The centuries-old headquarters where IS technologists for the Department of Justicein Bern, Switzerland, are implementing high-performance OLTP systems.

About the Author:

Rolf Streb is the IT Manager for the Department of Justice State of Bern,Switzerland.

A Database Checklist for OLTP

Based on lessons learned and results achieved during the DBMS switch at the Departmentof Justice State of Bern, Switzerland, following are some key questions to ask once thevendor has given you the right answers about issues such as performance and scalability ­the factors that are the typical drivers behind a core technology change involving OLTP:

How do you address Web transaction processing (TP)? Web connectivity approaches willhave a major impact on TP performance. Look for a database solution that supports directand state-aware connectivity to Web servers ­ the last is key to high-performance Web TP.

What's your approach to object technology? Today, only a small fraction of applicationsare built with object technology. However, the Web is an inherently object-orientedenvironment and the percentages are in favor of object technology being a factor in futureapplications. That's why virtually all-relational technology vendors are offering someflavor of object-relational product with varying levels of success. Even if your currentfocus is on SQL-based application performance, become knowledgeable about variousapproaches to object processing and the trade-offs that come when object layers are addedto traditional database engines. Also be sure to inquire about the level of objectfunctionality being provided and whether the underlying database technology has a provenhistory in enterprise-class environments. The history of object-based systems is full ofexamples of applications that worked very well in pilot mode and then failed to scale upfor enterprise architectures.

How is distributed client/server processing supported? Traditional relational databasesand many object/relational and database technologies do not effectively supportdistributed servers working on the same database, client-side caching, or dynamic databasepartitioning. These features, along with automatic failover and catch-up by a new server,are critical for success in a distributed network.

What is the mechanism for handling complex data? The two-dimensional tablescharacteristic of relational technology cannot effectively support the complex data thatis typical of many large-scale TP applications in a variety of industries includinghealthcare, insurance, financial services, manufacturing and shipping. Complex datamanagement requires a multi-dimensional data model designed specifically for the largenumber of concurrent read-write transactions typical of OLTP applications.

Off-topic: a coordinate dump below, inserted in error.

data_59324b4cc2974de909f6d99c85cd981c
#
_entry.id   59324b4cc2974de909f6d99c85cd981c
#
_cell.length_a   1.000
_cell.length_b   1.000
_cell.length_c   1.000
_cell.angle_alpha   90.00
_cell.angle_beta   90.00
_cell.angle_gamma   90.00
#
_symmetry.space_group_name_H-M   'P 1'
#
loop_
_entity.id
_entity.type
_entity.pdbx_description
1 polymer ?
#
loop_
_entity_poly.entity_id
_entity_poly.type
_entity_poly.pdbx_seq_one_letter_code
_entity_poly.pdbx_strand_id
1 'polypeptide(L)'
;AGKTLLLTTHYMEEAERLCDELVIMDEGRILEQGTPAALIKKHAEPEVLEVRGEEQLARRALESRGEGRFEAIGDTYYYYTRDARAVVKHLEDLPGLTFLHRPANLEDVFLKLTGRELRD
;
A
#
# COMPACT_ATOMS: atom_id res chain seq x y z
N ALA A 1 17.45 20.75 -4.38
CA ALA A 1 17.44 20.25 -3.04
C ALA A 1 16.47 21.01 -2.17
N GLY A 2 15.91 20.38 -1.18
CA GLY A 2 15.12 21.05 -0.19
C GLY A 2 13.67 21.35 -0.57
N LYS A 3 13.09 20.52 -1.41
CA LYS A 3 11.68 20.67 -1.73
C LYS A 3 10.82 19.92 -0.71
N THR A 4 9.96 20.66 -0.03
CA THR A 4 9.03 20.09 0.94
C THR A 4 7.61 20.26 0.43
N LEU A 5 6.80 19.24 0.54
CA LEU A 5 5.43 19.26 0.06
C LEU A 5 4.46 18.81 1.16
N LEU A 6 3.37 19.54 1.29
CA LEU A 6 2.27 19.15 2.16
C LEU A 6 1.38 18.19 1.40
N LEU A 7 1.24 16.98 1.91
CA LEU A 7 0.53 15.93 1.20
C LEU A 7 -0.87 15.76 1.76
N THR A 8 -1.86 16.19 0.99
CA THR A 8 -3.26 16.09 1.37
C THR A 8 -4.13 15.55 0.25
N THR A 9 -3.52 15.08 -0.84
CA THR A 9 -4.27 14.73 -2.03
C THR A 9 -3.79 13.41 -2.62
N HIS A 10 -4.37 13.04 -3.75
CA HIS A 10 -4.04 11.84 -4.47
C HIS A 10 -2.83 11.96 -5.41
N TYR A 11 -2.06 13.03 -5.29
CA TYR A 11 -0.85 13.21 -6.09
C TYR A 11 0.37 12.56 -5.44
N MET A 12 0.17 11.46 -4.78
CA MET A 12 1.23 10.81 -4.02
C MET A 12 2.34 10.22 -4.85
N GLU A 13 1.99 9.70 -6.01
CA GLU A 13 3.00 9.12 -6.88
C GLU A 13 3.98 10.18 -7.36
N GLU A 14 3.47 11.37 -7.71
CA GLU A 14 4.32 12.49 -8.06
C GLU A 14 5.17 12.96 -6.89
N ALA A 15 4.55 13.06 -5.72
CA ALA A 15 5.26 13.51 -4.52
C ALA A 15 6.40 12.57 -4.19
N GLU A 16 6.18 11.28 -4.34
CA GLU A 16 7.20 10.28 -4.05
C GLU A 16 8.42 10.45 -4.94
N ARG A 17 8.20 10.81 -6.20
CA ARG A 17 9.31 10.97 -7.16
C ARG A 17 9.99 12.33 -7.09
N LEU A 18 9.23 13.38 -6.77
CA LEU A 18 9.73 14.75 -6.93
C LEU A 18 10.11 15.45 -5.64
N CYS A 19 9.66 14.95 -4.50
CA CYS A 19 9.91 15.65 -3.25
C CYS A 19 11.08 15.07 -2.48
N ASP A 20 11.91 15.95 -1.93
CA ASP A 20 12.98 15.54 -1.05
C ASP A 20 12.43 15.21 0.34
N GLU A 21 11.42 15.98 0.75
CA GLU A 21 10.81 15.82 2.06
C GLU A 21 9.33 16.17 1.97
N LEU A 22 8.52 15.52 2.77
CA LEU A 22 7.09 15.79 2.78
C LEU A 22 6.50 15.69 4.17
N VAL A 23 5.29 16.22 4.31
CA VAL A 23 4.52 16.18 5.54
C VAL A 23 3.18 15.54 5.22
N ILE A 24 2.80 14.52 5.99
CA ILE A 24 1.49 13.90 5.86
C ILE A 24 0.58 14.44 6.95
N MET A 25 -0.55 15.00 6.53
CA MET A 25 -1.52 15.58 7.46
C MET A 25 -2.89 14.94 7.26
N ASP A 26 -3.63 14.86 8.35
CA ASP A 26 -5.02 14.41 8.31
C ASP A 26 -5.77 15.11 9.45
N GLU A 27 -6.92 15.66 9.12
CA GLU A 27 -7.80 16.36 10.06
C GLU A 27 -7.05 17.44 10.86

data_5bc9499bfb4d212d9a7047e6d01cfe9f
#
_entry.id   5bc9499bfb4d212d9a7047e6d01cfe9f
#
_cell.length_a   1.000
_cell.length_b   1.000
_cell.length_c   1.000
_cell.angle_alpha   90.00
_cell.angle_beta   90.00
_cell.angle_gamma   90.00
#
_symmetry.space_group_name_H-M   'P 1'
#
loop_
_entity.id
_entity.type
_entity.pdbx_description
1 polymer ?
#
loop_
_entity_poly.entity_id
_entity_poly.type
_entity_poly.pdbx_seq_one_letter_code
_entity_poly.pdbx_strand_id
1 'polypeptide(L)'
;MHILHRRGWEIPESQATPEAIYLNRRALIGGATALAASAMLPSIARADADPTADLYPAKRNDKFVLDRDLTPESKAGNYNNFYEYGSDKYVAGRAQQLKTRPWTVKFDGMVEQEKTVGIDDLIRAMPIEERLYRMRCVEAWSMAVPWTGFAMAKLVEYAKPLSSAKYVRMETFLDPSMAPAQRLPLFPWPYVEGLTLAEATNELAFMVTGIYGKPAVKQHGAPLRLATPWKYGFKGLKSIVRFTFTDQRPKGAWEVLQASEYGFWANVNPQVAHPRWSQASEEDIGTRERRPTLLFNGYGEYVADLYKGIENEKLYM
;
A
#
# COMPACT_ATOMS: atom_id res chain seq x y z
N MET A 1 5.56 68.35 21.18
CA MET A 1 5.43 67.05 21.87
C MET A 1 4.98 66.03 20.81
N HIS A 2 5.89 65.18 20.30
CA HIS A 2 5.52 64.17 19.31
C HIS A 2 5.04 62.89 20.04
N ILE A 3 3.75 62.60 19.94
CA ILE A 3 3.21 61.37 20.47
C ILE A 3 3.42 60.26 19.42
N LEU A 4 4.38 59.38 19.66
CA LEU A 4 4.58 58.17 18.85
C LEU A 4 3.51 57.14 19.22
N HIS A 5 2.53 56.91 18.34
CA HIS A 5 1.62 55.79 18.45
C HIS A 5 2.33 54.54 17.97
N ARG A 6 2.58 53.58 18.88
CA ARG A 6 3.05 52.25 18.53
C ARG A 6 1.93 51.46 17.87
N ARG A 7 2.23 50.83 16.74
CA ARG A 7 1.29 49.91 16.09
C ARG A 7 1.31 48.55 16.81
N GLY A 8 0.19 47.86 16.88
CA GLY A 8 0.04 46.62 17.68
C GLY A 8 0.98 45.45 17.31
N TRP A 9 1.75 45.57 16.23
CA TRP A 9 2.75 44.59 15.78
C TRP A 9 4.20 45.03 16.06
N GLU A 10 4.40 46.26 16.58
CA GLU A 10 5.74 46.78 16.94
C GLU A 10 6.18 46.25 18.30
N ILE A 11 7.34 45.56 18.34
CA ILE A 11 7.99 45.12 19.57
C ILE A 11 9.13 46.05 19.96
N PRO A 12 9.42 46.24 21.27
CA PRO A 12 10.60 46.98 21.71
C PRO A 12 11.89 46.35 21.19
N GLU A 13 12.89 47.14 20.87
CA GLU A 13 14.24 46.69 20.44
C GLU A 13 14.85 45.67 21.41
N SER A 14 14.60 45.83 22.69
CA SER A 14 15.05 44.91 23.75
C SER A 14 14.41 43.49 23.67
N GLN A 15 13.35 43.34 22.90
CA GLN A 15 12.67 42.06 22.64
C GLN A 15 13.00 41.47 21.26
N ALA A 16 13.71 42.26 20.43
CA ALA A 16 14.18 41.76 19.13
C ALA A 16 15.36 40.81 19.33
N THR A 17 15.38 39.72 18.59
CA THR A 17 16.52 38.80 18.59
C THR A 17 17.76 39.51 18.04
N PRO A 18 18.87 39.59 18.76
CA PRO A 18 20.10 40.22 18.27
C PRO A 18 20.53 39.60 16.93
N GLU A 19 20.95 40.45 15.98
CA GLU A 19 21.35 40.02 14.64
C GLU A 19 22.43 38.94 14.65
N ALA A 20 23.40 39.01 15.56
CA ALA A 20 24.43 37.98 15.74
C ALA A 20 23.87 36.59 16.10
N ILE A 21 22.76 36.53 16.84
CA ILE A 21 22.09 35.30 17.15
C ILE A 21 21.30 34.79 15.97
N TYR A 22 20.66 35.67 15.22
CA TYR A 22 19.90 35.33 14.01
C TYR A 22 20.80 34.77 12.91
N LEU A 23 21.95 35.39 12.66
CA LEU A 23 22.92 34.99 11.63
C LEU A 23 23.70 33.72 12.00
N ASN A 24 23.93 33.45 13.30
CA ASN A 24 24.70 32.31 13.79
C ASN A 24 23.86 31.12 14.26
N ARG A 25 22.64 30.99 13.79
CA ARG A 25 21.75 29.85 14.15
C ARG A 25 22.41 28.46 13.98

What languages are supported? In addition to industry-standard SQL, support forobject-oriented languages including Java and C++ may be needed for future applicationdevelopment. Similarly, support of standard GUI components, such as Visual Basic orActiveX controls, C++ classes and objects, or Java classes and JavaBeans is desirable.

Does the technology have a proven OLTP track record? It's a given that customerreferences will be investigated before making a decision about core database technology.Be sure to request references to sites where the OLTP demands are at an enterprise level­ where the concurrent users number in the thousands and the database accesses pertransaction are at a level similar to those projected for the most complex applications.

Once the database choice has been made, the following pointers may prove helpful inimplementing a successful technology changeover:

If dealing with a purchased application, establish and encourage clear lines ofcommunication between both sets of vendor technologists ­ those providing the applicationand those implementing the DBMS. This is critical to ensuring all links operate asintended.

Draw on the services of the database vendor to help plan a pilot that vigorously teststhe application and to assist in the data transfer when the time comes to roll out inproduction mode. With multiple migration experiences to draw on they can providemuch-needed expertise for an operation that occurs only rarely in most organizations.

Check and re-check the backup plan. Then have the vendor review it closely. This isanother area where experience can help avoid costly errors and the technology provider isin the best position to leverage database features designed to eliminate problems beforethey occur.

-- R.S.